Comparing glucose to sucrose tells a slightly different story, as Bowtell and colleagues found that the rate of glycogen synthesis was significantly greater with an 18.5% glucose solution (0.4 g/b) compared to either an 18.5% or 12% sucrose solution (0.4 g/b). However, two studies did not find significant differences in the rate of glycogen synthesis between glucose and sucrose ingestion. Casey and colleagues, who also used 18.5% glucose and sucrose solutions (0.45 g/b), admit that a lack of a significant difference was likely due to the large interindividual variability in their data.
    Using a more concentrated solution (30%), which may have slowed gastric emptying, Blom and colleagues found a small, non-significant difference in the rate of glycogen synthesis between glucose ingestion (0.3 g/b) and an equivalent amount of sucrose ingestion. Taken together, these studies suggest that, while glucose ingestion has a greater effect on insulin level and glycogen synthesis compared to fructose ingestion, it has a similar effect as ingestion of sucrose.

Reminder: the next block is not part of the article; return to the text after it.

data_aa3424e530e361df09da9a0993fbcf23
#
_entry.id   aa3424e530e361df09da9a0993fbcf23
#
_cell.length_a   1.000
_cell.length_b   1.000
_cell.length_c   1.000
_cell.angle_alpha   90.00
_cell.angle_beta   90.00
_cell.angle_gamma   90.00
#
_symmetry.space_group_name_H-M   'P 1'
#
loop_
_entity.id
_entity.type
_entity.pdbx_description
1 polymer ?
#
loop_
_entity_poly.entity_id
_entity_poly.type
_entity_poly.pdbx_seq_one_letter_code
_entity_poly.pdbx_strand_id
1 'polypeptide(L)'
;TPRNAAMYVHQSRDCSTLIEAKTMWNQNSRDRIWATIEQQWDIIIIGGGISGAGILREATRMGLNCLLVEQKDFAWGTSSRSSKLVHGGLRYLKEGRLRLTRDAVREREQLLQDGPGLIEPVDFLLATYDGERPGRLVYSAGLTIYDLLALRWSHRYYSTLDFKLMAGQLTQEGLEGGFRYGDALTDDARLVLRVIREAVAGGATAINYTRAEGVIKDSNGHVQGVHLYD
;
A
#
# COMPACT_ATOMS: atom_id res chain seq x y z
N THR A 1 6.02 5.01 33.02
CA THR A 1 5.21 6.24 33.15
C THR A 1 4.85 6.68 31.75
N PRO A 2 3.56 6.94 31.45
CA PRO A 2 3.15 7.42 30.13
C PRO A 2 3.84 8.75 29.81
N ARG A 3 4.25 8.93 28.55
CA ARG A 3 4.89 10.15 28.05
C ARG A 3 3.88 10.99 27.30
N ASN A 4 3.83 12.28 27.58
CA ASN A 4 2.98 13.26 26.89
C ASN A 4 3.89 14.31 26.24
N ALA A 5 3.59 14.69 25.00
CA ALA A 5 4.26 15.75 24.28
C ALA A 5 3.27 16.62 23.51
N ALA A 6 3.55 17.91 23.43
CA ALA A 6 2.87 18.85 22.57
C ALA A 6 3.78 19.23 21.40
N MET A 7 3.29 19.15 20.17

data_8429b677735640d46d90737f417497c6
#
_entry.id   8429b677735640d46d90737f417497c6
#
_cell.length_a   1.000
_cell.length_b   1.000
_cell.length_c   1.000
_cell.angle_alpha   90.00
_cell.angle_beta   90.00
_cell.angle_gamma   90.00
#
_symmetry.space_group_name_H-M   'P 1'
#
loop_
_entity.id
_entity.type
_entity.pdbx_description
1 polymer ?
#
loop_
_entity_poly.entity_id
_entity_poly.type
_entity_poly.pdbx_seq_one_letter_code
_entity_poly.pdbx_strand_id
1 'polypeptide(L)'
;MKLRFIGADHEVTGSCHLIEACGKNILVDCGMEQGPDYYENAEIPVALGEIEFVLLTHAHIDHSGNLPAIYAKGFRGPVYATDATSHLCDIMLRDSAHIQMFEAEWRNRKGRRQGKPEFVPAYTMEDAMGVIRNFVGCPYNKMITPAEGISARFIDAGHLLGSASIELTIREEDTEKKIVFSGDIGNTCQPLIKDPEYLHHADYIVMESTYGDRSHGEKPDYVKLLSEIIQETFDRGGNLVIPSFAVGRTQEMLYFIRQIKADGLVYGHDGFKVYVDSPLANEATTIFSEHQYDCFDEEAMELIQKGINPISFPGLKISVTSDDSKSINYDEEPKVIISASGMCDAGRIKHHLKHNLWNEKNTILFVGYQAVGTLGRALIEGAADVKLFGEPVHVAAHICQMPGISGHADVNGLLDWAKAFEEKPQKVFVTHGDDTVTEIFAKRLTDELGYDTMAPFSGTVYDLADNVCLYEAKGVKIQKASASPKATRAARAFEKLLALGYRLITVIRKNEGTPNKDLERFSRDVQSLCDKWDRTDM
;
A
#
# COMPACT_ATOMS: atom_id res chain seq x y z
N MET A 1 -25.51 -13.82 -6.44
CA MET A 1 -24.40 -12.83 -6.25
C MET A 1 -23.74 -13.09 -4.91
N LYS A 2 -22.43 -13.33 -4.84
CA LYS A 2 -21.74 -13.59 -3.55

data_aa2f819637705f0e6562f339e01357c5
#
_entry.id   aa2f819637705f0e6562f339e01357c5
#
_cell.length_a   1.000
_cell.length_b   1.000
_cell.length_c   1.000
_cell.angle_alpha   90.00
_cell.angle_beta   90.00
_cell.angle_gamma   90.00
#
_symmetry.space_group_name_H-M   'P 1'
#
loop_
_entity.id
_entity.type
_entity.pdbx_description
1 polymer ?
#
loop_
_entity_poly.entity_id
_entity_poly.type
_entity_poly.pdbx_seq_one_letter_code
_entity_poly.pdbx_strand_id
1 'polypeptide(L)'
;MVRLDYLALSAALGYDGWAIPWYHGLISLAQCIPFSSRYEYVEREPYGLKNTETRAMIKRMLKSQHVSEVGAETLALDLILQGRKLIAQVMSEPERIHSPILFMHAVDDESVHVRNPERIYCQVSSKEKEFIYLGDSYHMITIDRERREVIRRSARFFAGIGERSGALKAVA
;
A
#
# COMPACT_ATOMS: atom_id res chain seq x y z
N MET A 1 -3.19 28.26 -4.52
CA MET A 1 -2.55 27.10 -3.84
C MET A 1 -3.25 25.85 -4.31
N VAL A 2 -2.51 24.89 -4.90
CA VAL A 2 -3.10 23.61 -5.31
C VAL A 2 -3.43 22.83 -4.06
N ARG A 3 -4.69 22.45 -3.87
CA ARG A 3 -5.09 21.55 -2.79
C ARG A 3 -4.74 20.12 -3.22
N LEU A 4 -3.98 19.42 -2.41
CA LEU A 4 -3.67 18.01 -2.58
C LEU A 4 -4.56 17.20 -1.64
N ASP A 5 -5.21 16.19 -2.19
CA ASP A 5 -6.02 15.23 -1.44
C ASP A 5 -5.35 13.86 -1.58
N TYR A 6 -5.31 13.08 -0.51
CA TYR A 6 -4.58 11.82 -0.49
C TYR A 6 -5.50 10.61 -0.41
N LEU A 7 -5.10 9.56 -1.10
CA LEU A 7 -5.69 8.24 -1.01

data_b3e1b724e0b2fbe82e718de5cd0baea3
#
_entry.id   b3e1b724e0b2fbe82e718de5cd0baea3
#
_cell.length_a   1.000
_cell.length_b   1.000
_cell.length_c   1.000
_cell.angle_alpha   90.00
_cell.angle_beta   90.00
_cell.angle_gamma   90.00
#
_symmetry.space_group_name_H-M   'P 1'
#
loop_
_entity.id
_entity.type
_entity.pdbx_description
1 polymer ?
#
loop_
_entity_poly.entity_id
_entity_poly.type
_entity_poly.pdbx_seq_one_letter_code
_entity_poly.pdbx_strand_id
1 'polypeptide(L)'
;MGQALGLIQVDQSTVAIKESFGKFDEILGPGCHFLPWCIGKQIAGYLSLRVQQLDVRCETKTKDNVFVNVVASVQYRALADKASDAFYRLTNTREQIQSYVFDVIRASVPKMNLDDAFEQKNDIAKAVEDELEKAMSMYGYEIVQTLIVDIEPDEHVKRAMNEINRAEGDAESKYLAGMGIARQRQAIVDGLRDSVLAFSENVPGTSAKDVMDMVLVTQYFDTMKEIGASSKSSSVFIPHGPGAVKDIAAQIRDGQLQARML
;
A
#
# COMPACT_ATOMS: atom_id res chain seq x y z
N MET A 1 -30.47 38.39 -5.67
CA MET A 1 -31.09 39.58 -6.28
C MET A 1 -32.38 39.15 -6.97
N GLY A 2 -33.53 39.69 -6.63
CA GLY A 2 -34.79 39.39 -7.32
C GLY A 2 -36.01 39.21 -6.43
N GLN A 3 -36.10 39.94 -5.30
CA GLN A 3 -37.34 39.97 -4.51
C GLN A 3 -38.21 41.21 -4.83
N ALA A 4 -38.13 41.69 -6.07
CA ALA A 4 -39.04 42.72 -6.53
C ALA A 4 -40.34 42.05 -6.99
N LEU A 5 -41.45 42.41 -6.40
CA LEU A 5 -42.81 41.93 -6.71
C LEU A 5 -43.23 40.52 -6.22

While the amount and type of ingested carbohydrates for maximal glycogen synthesis have been identified, the effect of other macronutrients in combination with carbohydrate is less clear. For example, research that has examined protein ingestion along with carbohydrates on the rate of glycogen synthesis or endurance performance (Table 1) has yielded inconsistent results, as some studies have shown this strategy to hasten the rate of glycogen synthesis and improve endurance performance, especially when the amount of carbohydrates ingested is less than that needed for maximal glycogen synthesis, while other studies have reported no benefit with the simultaneous ingestion of protein.
    At least some of the discrepancy in the literature may be attributed to the use of post-workout beverages that contained different amounts of calories or different amounts of carbohydrates. It is possible that Carrithers and colleagues and Tarnopolsky and colleagues did not observe differences in muscle glycogen content between the treatments because the carbohydrate-protein beverages contained less carbohydrates than the carbohydrate-only beverages (0.32 vs. 0.45 g/lb/hr and 0.34 vs. 0.45 g/lb/hr, respectively). In the study of Rotman and colleagues, the carbohydrate and carbohydrate-protein beverages, which were ingested every two hours, already contained the recommended amount of carbohydrates for maximal glycogen synthesis, which may have obscured any added benefit of protein.